- Flexible payment options for businesses of all sizes
- Limited international payment options
- No support for cryptocurrency payments
Payline has transparent pricing for both in-person and online payments. About the latter, it’s 0.75% + $0.2 per transaction / $20 per month fee.
What’s more, they offer two pricing plans:
- PAYLINE SWIPE: $10 monthly fee, $0.1 per transaction fee, debit card 0.25%, credit card 1.71%, deposit time 1-2 days
- PAYLINE KEYED-IN: $10 monthly fee, $0.2 per transaction fee, debit card 0.35%, credit card 2.00%, deposit time 1-2 days
Overall, Payline is a solid choice for businesses looking for a reliable payment processing provider with competitive pricing and a range of flexible features.
The last payment processing provider I want to cover is PaySimple. They offer a variety of features, including free accounting software and integrated payment service. Their messaging mainly targets small businesses and startups but, surprisingly, they don’t disclose pricing (which tends to be more common for enterprise products.) Still, its features make it worth considering.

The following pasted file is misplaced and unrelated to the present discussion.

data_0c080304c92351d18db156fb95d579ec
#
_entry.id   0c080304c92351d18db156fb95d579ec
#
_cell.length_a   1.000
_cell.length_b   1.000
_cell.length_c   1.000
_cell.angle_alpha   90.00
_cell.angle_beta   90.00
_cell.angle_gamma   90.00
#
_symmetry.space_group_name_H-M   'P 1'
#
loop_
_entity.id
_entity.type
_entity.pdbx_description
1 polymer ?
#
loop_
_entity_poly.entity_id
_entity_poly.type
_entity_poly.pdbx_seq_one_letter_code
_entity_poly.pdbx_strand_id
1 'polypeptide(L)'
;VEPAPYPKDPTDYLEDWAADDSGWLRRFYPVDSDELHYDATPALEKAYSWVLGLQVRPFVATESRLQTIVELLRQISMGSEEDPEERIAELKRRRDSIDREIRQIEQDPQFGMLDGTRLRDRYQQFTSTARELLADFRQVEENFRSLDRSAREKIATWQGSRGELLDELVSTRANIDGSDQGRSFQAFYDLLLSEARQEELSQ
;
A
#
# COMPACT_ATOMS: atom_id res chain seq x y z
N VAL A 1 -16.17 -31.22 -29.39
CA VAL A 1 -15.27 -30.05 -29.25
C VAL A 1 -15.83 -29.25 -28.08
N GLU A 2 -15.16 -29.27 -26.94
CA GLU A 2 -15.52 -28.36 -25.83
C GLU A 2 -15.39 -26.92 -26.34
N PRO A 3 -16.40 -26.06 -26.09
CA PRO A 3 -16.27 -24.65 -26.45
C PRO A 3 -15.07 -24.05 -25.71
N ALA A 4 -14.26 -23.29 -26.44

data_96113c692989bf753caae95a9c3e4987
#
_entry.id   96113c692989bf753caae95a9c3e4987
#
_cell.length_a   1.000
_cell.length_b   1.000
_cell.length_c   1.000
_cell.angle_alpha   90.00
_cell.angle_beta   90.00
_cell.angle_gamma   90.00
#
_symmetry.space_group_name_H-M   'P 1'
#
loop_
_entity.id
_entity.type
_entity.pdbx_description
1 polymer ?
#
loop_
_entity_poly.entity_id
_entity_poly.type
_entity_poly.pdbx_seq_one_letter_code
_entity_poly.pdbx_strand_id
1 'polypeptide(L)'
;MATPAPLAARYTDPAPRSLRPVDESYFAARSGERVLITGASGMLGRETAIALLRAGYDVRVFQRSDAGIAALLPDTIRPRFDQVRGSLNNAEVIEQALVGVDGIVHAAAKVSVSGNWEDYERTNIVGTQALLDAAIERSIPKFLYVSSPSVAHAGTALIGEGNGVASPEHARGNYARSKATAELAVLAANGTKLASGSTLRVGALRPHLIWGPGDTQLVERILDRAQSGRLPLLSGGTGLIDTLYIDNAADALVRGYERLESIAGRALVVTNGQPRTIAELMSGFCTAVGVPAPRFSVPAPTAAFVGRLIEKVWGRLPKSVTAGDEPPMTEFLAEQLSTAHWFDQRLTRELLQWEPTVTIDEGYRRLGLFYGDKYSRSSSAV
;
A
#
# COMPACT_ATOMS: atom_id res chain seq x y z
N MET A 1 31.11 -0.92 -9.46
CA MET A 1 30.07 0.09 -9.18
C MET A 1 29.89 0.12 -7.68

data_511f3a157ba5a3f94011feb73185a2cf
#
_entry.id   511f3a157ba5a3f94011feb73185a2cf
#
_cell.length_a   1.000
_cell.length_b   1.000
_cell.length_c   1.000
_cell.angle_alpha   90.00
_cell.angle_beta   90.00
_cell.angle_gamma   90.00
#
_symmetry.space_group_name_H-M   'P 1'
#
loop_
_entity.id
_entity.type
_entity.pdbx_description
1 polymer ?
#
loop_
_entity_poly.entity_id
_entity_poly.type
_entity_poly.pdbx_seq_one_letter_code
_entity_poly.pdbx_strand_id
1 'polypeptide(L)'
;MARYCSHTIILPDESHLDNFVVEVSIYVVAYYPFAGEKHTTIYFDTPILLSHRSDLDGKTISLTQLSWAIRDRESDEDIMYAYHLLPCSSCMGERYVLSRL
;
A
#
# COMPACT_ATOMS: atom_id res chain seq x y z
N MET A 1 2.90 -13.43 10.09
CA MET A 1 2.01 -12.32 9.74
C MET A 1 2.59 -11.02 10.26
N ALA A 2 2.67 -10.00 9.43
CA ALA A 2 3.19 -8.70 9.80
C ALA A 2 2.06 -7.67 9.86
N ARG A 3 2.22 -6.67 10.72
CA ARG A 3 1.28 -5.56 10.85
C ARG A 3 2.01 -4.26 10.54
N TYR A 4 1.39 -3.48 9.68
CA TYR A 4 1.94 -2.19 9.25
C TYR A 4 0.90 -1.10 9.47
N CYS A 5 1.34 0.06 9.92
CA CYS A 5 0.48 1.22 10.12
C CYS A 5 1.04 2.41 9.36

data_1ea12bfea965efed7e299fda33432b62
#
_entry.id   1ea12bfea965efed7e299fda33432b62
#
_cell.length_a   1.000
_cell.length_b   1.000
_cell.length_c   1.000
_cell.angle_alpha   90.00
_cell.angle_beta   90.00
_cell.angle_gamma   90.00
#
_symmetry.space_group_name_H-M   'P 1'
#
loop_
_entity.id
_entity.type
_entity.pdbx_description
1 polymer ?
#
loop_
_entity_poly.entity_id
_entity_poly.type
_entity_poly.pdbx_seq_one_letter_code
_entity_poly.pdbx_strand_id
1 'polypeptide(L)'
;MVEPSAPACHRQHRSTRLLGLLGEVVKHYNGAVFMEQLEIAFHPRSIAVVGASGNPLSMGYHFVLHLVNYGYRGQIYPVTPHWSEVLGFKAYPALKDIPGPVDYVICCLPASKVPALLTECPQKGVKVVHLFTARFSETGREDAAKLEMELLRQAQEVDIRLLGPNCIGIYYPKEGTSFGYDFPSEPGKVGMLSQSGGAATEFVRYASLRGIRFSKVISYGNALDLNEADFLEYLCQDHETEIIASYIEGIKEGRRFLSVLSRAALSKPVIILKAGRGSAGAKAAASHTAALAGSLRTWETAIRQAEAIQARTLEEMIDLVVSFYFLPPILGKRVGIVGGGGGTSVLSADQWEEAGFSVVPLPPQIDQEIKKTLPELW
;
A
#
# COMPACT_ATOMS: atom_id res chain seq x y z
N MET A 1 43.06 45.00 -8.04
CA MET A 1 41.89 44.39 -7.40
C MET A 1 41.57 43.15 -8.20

- Accept various payment methods, including credit and debit cards, e-checks (ACH), and recurring payments
- Recurring billing sends customizable invoices to customers, and provides options for accepting payments directly from invoices
- Supports mobile payments
- Reporting and analytics features, offering insights into sales trends, payment activity, and customer behavior
- Integrates with third-party tools and platforms, such as accounting software, CRM systems, and e-commerce platforms
- Good for subscription-based customers as it offers recurring billing and invoicing options
- Pretty easy to use
- Low rates for credit card and ACH payment acceptance
- Automated late payment follow-up
- Pretty good customer support
- No transparency with pricing and transaction fees (quote-based)
- Works only for the U.S-based businesses
- Limited integrations with other software